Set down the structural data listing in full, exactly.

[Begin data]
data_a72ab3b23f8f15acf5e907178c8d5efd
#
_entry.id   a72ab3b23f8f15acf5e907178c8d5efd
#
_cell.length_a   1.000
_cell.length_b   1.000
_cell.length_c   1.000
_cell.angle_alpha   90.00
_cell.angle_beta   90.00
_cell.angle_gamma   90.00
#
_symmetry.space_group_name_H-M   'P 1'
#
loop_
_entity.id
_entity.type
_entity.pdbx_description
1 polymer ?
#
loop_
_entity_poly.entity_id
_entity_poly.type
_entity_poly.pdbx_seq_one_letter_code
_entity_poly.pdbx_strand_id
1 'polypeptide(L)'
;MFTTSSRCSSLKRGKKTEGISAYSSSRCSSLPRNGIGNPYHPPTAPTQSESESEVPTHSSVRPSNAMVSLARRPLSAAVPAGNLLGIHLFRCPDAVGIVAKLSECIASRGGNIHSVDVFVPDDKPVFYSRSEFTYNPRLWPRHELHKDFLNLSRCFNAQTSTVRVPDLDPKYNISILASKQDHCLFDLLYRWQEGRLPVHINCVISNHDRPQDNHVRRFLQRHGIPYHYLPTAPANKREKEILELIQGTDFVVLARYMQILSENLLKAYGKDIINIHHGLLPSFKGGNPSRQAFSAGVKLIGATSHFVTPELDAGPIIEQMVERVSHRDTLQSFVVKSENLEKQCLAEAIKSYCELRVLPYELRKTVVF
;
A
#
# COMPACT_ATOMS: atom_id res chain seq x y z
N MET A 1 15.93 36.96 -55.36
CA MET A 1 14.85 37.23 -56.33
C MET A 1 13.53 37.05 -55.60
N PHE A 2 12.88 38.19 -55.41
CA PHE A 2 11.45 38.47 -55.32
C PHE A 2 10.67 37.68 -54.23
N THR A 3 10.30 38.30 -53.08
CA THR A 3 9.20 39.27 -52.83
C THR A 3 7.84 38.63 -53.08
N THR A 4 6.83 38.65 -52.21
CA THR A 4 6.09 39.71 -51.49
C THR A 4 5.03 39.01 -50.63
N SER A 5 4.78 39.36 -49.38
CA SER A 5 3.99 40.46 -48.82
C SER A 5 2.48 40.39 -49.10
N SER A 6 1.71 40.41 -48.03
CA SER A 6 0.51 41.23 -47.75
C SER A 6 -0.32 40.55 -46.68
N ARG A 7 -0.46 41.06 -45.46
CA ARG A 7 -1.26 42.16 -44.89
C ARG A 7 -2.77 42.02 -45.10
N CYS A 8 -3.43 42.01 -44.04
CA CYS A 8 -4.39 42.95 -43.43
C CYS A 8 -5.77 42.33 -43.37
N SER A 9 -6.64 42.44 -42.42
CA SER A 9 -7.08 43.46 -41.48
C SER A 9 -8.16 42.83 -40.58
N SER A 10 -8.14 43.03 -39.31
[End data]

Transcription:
data_a72ab3b23f8f15acf5e907178c8d5efd
#
_entry.id   a72ab3b23f8f15acf5e907178c8d5efd
#
_cell.length_a   1.000
_cell.length_b   1.000
_cell.length_c   1.000
_cell.angle_alpha   90.00
_cell.angle_beta   90.00
_cell.angle_gamma   90.00
#
_symmetry.space_group_name_H-M   'P 1'
#
loop_
_entity.id
_entity.type
_entity.pdbx_description
1 polymer ?
#
loop_
_entity_poly.entity_id
_entity_poly.type
_entity_poly.pdbx_seq_one_letter_code
_entity_poly.pdbx_strand_id
1 'polypeptide(L)'
;MFTTSSRCSSLKRGKKTEGISAYSSSRCSSLPRNGIGNPYHPPTAPTQSESESEVPTHSSVRPSNAMVSLARRPLSAAVPAGNLLGIHLFRCPDAVGIVAKLSECIASRGGNIHSVDVFVPDDKPVFYSRSEFTYNPRLWPRHELHKDFLNLSRCFNAQTSTVRVPDLDPKYNISILASKQDHCLFDLLYRWQEGRLPVHINCVISNHDRPQDNHVRRFLQRHGIPYHYLPTAPANKREKEILELIQGTDFVVLARYMQILSENLLKAYGKDIINIHHGLLPSFKGGNPSRQAFSAGVKLIGATSHFVTPELDAGPIIEQMVERVSHRDTLQSFVVKSENLEKQCLAEAIKSYCELRVLPYELRKTVVF
;
A
#
# COMPACT_ATOMS: atom_id res chain seq x y z
N MET A 1 15.93 36.96 -55.36
CA MET A 1 14.85 37.23 -56.33
C MET A 1 13.53 37.05 -55.60
N PHE A 2 12.88 38.19 -55.41
CA PHE A 2 11.45 38.47 -55.32
C PHE A 2 10.67 37.68 -54.23
N THR A 3 10.30 38.30 -53.08
CA THR A 3 9.20 39.27 -52.83
C THR A 3 7.84 38.63 -53.08
N THR A 4 6.83 38.65 -52.21
CA THR A 4 6.09 39.71 -51.49
C THR A 4 5.03 39.01 -50.63
N SER A 5 4.78 39.36 -49.38
CA SER A 5 3.99 40.46 -48.82
C SER A 5 2.48 40.39 -49.10
N SER A 6 1.71 40.41 -48.03
CA SER A 6 0.51 41.23 -47.75
C SER A 6 -0.32 40.55 -46.68
N ARG A 7 -0.46 41.06 -45.46
CA ARG A 7 -1.26 42.16 -44.89
C ARG A 7 -2.77 42.02 -45.10
N CYS A 8 -3.43 42.01 -44.04
CA CYS A 8 -4.39 42.95 -43.43
C CYS A 8 -5.77 42.33 -43.37
N SER A 9 -6.64 42.44 -42.42
CA SER A 9 -7.08 43.46 -41.48
C SER A 9 -8.16 42.83 -40.58
N SER A 10 -8.14 43.03 -39.31